Cape Town - A major pioneer as chairperson in the rise of Highlands Park during the club's halcyon years in the 1960s and 1970s, Rex Evans died at the age of 89 on Friday, only days after learning he was suffering from leukaemia.
Known as "The Lions of the North", Highlands were a dominant force in South African soccer until the loss of their Balfour Park Stadium resulted in the club selling its NPSL franchise to Jomo Sono's Jomo Cosmos in 1982.
During the mid-1960s, Highlands assembled a glittering line-up of local and overseas players that to this day ranks among a handful of the very best teams produced in the country.
And after Highlands operated mainly as a junior and amateur club since, gaining promotion to the PSL's Premier League for the current season was described by the club's former chairperson as "a long-time dream come true."
"I only met Rex this year," said current chairperson Brad Kaftel, who has been instrumental in engineering Highlands' revival, "and he was bubbling with enthusiasm over what we had achieved.
"His sudden passing is therefore a great shock," added Kaftel, "but I'm sure he enjoyed great satisfaction over seeing Highlands back on the soccer map again."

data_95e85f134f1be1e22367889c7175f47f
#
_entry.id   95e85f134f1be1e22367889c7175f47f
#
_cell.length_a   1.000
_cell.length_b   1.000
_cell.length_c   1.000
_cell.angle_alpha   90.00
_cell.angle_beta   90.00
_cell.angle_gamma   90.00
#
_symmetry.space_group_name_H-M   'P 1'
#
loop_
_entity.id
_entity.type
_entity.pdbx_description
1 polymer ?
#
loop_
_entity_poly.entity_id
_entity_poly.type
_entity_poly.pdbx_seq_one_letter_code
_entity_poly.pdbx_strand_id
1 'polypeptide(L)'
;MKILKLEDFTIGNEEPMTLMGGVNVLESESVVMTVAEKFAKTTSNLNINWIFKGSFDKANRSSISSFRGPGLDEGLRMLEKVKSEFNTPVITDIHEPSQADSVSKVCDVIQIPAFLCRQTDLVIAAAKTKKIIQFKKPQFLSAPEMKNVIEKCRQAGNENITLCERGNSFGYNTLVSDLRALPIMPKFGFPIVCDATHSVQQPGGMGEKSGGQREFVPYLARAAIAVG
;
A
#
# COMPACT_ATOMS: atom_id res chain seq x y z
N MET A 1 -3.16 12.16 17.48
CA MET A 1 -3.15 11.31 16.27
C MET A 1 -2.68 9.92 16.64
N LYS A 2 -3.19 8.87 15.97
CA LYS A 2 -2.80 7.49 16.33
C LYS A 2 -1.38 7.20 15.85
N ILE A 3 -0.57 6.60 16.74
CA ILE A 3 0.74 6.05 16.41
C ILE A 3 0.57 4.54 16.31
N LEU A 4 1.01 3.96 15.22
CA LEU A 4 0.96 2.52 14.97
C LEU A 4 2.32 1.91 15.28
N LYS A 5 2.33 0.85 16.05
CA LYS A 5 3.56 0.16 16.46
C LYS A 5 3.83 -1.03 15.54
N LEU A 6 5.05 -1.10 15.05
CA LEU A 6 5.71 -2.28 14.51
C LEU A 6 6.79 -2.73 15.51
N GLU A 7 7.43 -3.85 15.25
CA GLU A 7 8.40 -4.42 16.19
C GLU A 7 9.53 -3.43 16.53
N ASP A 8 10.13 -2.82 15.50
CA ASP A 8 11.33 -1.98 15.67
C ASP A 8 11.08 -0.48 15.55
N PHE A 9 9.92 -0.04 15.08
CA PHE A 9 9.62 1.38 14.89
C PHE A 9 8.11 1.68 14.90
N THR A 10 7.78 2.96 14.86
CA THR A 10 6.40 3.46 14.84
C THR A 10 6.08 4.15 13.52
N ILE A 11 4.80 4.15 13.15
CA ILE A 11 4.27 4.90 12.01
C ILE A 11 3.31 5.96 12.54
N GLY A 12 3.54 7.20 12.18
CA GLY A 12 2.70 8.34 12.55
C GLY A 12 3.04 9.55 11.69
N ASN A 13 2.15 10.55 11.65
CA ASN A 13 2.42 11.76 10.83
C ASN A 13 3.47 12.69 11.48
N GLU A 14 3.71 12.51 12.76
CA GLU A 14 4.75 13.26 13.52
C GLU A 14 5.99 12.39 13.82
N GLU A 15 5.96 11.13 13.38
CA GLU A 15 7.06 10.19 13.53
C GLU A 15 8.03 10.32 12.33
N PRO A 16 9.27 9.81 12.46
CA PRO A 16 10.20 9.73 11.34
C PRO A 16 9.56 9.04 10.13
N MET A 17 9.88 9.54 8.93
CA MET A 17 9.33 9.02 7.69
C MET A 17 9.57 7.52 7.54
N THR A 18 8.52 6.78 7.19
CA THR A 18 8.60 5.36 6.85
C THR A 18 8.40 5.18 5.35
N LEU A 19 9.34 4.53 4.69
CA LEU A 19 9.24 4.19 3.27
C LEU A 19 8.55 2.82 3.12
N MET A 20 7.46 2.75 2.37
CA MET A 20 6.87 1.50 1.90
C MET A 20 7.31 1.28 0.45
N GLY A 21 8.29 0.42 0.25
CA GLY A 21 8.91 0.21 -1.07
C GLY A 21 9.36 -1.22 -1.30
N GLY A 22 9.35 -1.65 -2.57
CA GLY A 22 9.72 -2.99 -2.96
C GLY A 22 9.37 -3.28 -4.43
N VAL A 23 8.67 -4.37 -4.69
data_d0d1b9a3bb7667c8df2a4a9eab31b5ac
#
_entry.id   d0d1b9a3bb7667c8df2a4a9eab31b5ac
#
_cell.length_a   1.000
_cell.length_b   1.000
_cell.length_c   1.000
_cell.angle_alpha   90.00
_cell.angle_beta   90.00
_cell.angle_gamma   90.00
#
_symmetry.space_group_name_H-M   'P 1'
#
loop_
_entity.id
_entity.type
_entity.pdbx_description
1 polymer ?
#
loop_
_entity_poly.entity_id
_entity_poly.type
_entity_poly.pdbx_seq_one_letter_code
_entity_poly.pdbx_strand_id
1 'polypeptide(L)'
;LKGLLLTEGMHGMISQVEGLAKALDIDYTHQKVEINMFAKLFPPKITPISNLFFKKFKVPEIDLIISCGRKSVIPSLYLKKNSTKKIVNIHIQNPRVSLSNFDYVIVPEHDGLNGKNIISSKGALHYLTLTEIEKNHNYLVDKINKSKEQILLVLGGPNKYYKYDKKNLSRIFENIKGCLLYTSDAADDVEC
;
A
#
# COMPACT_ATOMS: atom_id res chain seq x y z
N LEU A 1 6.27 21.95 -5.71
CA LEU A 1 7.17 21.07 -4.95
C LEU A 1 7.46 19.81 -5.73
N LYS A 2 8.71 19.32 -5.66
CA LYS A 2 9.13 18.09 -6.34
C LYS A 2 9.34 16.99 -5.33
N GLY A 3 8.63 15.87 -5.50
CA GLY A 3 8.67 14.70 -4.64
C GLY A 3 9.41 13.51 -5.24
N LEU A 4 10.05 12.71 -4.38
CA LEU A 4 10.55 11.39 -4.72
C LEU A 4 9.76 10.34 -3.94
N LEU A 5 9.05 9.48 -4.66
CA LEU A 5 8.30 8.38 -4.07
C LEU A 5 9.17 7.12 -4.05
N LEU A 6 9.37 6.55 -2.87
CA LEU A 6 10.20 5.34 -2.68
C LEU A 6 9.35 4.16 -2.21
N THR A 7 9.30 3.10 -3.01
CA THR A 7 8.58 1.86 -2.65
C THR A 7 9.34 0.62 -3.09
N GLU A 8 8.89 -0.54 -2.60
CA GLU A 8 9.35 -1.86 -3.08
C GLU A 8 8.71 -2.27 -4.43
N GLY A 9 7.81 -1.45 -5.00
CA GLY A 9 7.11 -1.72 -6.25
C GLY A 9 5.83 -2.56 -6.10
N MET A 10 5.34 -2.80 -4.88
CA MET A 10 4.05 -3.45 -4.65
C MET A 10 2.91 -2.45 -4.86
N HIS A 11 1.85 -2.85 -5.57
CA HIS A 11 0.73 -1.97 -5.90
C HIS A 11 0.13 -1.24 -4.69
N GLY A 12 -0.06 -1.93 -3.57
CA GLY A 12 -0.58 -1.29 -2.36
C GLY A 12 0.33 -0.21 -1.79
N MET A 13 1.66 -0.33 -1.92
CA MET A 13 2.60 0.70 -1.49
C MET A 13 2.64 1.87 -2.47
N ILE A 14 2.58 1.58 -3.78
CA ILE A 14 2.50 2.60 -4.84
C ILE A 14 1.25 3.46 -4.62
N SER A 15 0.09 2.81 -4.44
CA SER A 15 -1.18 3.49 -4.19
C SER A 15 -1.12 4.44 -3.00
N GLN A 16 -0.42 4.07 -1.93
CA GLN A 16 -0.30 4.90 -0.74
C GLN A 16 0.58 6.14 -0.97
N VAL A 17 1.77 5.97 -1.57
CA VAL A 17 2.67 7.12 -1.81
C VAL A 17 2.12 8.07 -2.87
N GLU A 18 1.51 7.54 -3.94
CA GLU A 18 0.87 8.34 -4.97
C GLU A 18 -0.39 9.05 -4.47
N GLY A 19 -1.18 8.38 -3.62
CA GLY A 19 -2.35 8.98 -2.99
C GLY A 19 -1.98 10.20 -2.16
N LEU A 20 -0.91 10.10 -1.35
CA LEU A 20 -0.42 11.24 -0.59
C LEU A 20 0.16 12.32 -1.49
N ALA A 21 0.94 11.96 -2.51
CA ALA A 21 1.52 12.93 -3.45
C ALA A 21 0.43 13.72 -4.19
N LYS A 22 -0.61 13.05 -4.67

The former Highlands chairperson was among the group of NFL officials who negotiated the introduction of non-racial professional soccer in South Africa in 1978 as a result of a merger with the NPSL in spite of the racial-dividing apartheid ideology still flourishing in the country.
It was soon afterwards that Highlands signed the mercurial Jerry Sadike from Orlando Pirates - one of the first across-the-race-barrier transfers in South African soccer.
“Rex was the boss during my playing days with Highlands in the 1970s," said recently-appointed Highlands and former Bafana Bafana coach Gordon Igesund, "and he set the tone of respectability the club has always enjoyed."
And Igesund's sentiment was echoed by Martin Cohen and Hennie Joubert, two players in the long line of exceptional footballers who made their mark in Highlands' ranks.